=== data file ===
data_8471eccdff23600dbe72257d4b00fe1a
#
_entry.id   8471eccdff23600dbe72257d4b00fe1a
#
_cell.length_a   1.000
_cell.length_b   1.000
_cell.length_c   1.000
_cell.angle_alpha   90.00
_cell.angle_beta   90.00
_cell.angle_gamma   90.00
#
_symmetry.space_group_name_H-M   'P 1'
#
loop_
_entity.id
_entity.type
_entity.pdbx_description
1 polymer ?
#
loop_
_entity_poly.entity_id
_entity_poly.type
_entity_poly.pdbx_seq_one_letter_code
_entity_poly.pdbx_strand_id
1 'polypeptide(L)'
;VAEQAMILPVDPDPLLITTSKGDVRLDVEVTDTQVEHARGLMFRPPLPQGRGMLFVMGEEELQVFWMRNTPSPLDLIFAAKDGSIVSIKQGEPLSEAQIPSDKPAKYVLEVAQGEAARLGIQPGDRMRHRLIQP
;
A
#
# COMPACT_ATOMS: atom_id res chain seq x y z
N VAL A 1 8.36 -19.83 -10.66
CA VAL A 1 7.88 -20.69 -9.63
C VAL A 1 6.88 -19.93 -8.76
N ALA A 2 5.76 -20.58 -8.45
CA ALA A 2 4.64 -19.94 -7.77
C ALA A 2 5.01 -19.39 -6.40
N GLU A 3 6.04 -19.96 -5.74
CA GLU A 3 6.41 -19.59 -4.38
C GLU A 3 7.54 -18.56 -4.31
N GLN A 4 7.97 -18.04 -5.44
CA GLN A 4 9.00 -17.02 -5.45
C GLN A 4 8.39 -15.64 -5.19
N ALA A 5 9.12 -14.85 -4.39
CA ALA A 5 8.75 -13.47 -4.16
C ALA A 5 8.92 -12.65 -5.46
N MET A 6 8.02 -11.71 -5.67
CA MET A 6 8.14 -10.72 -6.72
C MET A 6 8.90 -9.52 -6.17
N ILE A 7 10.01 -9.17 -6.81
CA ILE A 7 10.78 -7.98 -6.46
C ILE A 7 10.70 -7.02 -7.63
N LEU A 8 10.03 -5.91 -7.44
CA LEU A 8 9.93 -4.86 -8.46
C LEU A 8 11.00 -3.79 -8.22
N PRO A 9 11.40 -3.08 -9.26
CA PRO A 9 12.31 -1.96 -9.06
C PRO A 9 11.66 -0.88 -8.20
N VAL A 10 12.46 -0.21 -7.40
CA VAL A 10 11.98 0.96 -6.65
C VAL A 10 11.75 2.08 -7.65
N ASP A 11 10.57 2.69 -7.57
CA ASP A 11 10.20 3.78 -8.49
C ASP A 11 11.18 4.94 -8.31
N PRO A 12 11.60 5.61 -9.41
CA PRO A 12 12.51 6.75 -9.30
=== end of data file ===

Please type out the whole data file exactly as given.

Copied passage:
data_8471eccdff23600dbe72257d4b00fe1a
#
_entry.id   8471eccdff23600dbe72257d4b00fe1a
#
_cell.length_a   1.000
_cell.length_b   1.000
_cell.length_c   1.000
_cell.angle_alpha   90.00
_cell.angle_beta   90.00
_cell.angle_gamma   90.00
#
_symmetry.space_group_name_H-M   'P 1'
#
loop_
_entity.id
_entity.type
_entity.pdbx_description
1 polymer ?
#
loop_
_entity_poly.entity_id
_entity_poly.type
_entity_poly.pdbx_seq_one_letter_code
_entity_poly.pdbx_strand_id
1 'polypeptide(L)'
;VAEQAMILPVDPDPLLITTSKGDVRLDVEVTDTQVEHARGLMFRPPLPQGRGMLFVMGEEELQVFWMRNTPSPLDLIFAAKDGSIVSIKQGEPLSEAQIPSDKPAKYVLEVAQGEAARLGIQPGDRMRHRLIQP
;
A
#
# COMPACT_ATOMS: atom_id res chain seq x y z
N VAL A 1 8.36 -19.83 -10.66
CA VAL A 1 7.88 -20.69 -9.63
C VAL A 1 6.88 -19.93 -8.76
N ALA A 2 5.76 -20.58 -8.45
CA ALA A 2 4.64 -19.94 -7.77
C ALA A 2 5.01 -19.39 -6.40
N GLU A 3 6.04 -19.96 -5.74
CA GLU A 3 6.41 -19.59 -4.38
C GLU A 3 7.54 -18.56 -4.31
N GLN A 4 7.97 -18.04 -5.44
CA GLN A 4 9.00 -17.02 -5.45
C GLN A 4 8.39 -15.64 -5.19
N ALA A 5 9.12 -14.85 -4.39
CA ALA A 5 8.75 -13.47 -4.16
C ALA A 5 8.92 -12.65 -5.46
N MET A 6 8.02 -11.71 -5.67
CA MET A 6 8.14 -10.72 -6.72
C MET A 6 8.90 -9.52 -6.17
N ILE A 7 10.01 -9.17 -6.81
CA ILE A 7 10.78 -7.98 -6.46
C ILE A 7 10.70 -7.02 -7.63
N LEU A 8 10.03 -5.91 -7.44
CA LEU A 8 9.93 -4.86 -8.46
C LEU A 8 11.00 -3.79 -8.22
N PRO A 9 11.40 -3.08 -9.26
CA PRO A 9 12.31 -1.96 -9.06
C PRO A 9 11.66 -0.88 -8.20
N VAL A 10 12.46 -0.21 -7.40
CA VAL A 10 11.98 0.96 -6.65
C VAL A 10 11.75 2.08 -7.65
N ASP A 11 10.57 2.69 -7.57
CA ASP A 11 10.20 3.78 -8.49
C ASP A 11 11.18 4.94 -8.31
N PRO A 12 11.60 5.61 -9.41
CA PRO A 12 12.51 6.75 -9.30